"The thirty-seventh summer meeting of the Ecclesiastical History Society was held at the University of Warwick from Wednesday, 22 July, to Saturday, 25 July  and discussed the theme 'Christians and the Holy Land'. The conference participants were invited to consider the various and rich connections between Christians and the Holy Places in Palestine. On the one hand, Christians go to the Holy Land as pilgrims or crusaders or tourists to seek the 'sacred sites' ... On the other hand, Christians return from the Holy Land with memories, relics ... And we must not neglect the present situation of Christians in the Holy Land" (p. 188). The "last major lecture [was] Professor Bernard Sabella's talk 'The Christians of the Holy Land: Realities and Hopes'. Professor Sabella is a Palestinian Christian and Professor of Sociology of the University of Bethlehem. He described the present circumstances of the Christian people of the Holy Land" (p. 188-189). "In addition, there were thirty-five communications from members of the Society .... including The Rev. Dr. Martin Dudley, 'Archbishop Benson and the Jerusalem Bishopric'; and the Rev. Garth Turner 'Archbishop Lang's visit to the Holy Land in 1931'. A selection of the conference papers will be published in a volume in the series 'Studies in Church History'" (p. 189).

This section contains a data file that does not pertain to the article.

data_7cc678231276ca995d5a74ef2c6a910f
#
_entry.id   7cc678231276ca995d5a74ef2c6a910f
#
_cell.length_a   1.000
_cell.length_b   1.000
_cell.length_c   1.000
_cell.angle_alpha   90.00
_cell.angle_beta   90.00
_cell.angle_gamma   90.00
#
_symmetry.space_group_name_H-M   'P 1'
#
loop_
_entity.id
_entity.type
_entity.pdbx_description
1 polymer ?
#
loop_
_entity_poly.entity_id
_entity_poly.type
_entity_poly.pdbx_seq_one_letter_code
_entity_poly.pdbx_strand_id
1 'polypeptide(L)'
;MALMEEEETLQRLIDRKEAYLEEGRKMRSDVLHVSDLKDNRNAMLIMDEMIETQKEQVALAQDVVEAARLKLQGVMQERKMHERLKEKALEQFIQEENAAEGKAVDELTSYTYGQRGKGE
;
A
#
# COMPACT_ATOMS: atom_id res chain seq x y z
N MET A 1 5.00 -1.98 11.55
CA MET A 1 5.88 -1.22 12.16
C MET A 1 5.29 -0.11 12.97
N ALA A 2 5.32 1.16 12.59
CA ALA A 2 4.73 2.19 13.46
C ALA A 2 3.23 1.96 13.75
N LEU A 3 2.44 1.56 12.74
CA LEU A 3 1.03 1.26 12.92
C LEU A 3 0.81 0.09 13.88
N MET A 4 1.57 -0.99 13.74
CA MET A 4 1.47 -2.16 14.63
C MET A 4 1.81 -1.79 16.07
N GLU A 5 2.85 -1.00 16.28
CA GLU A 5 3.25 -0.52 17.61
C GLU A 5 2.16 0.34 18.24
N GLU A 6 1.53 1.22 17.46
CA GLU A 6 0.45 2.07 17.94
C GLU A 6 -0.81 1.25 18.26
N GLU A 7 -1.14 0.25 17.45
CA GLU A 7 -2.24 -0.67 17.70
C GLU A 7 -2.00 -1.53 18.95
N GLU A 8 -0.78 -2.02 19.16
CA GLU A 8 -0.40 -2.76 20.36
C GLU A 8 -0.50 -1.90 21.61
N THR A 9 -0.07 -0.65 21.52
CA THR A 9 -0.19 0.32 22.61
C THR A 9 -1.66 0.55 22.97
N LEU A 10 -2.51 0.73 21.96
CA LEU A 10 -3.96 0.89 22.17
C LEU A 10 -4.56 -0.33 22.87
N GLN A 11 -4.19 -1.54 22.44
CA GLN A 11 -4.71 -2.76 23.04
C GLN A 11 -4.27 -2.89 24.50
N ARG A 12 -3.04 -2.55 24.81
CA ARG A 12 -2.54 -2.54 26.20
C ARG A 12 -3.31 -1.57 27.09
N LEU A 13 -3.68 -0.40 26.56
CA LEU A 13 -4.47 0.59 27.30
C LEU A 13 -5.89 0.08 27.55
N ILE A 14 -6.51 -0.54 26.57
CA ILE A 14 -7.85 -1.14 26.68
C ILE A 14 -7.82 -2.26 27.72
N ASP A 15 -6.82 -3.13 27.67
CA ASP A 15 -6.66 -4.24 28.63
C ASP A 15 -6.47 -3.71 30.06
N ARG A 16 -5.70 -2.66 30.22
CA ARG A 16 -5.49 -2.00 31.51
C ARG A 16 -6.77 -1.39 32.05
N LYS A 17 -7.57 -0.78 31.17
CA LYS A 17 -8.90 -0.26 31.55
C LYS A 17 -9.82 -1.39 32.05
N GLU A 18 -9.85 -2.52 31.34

"The Thirty-eighth summer meeting of the Ecclesiastical History Society was held at Fitzwillliam College, Cambridge, from Wednesday 21 July to Saturday 24 July 1999. Dr. Stuart Mews, the incoming President of the Society, selected the theme 'Work, Rest and Play: Religious Aspects of the Use of Time' for this year's conference. The conference participants were invited to consider the various ways in which 'Religious bodies viewed the use of time'" (p. 126). "During the conference there were five major addresses. Dr. Stuart Mews delivered his presidential address '"God's Butler": Randall Davidson's work in service to Church and State, and relaxation in field, river and bed' in which he described Archbishop Davidson's use of his time as layman, priest and bishop. As a layman, Davidson was a first class shot, but he gave up this sport upon his ordination. Fishing, however, occupied his leisure hours throughout his life. He viewed his life as 'service' rather than 'work' and was always determined to make the best use of his time" (p. 126).